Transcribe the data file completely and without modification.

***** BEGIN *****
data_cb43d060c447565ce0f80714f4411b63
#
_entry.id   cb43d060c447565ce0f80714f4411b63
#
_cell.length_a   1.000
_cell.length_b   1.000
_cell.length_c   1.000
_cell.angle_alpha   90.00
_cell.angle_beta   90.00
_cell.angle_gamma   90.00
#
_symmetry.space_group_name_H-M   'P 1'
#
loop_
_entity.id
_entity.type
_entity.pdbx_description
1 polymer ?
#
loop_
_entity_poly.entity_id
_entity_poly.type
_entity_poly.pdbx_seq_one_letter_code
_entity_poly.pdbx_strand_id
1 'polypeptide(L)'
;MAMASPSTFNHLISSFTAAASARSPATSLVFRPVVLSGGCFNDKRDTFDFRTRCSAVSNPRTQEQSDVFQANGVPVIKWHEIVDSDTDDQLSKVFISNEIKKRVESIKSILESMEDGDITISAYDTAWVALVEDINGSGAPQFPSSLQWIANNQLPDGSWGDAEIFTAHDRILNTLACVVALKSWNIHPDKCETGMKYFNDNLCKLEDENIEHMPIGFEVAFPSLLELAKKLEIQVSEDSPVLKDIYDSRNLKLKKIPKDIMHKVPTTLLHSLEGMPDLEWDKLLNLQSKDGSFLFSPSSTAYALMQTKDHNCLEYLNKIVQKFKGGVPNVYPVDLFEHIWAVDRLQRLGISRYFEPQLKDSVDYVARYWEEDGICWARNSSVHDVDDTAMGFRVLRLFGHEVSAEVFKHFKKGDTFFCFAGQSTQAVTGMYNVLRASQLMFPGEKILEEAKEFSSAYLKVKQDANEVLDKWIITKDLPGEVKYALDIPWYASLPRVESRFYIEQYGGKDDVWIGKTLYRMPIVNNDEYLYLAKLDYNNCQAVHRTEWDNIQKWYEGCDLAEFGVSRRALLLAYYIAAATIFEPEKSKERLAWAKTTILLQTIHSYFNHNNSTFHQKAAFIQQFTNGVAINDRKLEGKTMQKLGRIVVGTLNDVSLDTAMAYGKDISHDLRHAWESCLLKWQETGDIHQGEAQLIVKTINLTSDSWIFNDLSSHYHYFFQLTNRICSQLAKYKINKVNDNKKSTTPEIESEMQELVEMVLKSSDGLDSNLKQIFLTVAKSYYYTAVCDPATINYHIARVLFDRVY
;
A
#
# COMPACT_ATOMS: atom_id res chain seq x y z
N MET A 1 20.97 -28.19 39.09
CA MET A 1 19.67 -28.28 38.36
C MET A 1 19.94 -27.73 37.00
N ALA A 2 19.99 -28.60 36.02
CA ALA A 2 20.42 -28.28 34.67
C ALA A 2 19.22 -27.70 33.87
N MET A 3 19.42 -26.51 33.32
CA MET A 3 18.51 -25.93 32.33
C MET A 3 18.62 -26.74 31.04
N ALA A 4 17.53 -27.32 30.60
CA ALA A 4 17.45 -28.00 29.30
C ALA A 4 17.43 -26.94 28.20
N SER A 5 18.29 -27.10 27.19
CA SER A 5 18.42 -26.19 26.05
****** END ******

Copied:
data_cb43d060c447565ce0f80714f4411b63
#
_entry.id   cb43d060c447565ce0f80714f4411b63
#
_cell.length_a   1.000
_cell.length_b   1.000
_cell.length_c   1.000
_cell.angle_alpha   90.00
_cell.angle_beta   90.00
_cell.angle_gamma   90.00
#
_symmetry.space_group_name_H-M   'P 1'
#
loop_
_entity.id
_entity.type
_entity.pdbx_description
1 polymer ?
#
loop_
_entity_poly.entity_id
_entity_poly.type
_entity_poly.pdbx_seq_one_letter_code
_entity_poly.pdbx_strand_id
1 'polypeptide(L)'
;MAMASPSTFNHLISSFTAAASARSPATSLVFRPVVLSGGCFNDKRDTFDFRTRCSAVSNPRTQEQSDVFQANGVPVIKWHEIVDSDTDDQLSKVFISNEIKKRVESIKSILESMEDGDITISAYDTAWVALVEDINGSGAPQFPSSLQWIANNQLPDGSWGDAEIFTAHDRILNTLACVVALKSWNIHPDKCETGMKYFNDNLCKLEDENIEHMPIGFEVAFPSLLELAKKLEIQVSEDSPVLKDIYDSRNLKLKKIPKDIMHKVPTTLLHSLEGMPDLEWDKLLNLQSKDGSFLFSPSSTAYALMQTKDHNCLEYLNKIVQKFKGGVPNVYPVDLFEHIWAVDRLQRLGISRYFEPQLKDSVDYVARYWEEDGICWARNSSVHDVDDTAMGFRVLRLFGHEVSAEVFKHFKKGDTFFCFAGQSTQAVTGMYNVLRASQLMFPGEKILEEAKEFSSAYLKVKQDANEVLDKWIITKDLPGEVKYALDIPWYASLPRVESRFYIEQYGGKDDVWIGKTLYRMPIVNNDEYLYLAKLDYNNCQAVHRTEWDNIQKWYEGCDLAEFGVSRRALLLAYYIAAATIFEPEKSKERLAWAKTTILLQTIHSYFNHNNSTFHQKAAFIQQFTNGVAINDRKLEGKTMQKLGRIVVGTLNDVSLDTAMAYGKDISHDLRHAWESCLLKWQETGDIHQGEAQLIVKTINLTSDSWIFNDLSSHYHYFFQLTNRICSQLAKYKINKVNDNKKSTTPEIESEMQELVEMVLKSSDGLDSNLKQIFLTVAKSYYYTAVCDPATINYHIARVLFDRVY
;
A
#
# COMPACT_ATOMS: atom_id res chain seq x y z
N MET A 1 20.97 -28.19 39.09
CA MET A 1 19.67 -28.28 38.36
C MET A 1 19.94 -27.73 37.00
N ALA A 2 19.99 -28.60 36.02
CA ALA A 2 20.42 -28.28 34.67
C ALA A 2 19.22 -27.70 33.87
N MET A 3 19.42 -26.51 33.32
CA MET A 3 18.51 -25.93 32.33
C MET A 3 18.62 -26.74 31.04
N ALA A 4 17.53 -27.32 30.60
CA ALA A 4 17.45 -28.00 29.30
C ALA A 4 17.43 -26.94 28.20
N SER A 5 18.29 -27.10 27.19
CA SER A 5 18.42 -26.19 26.05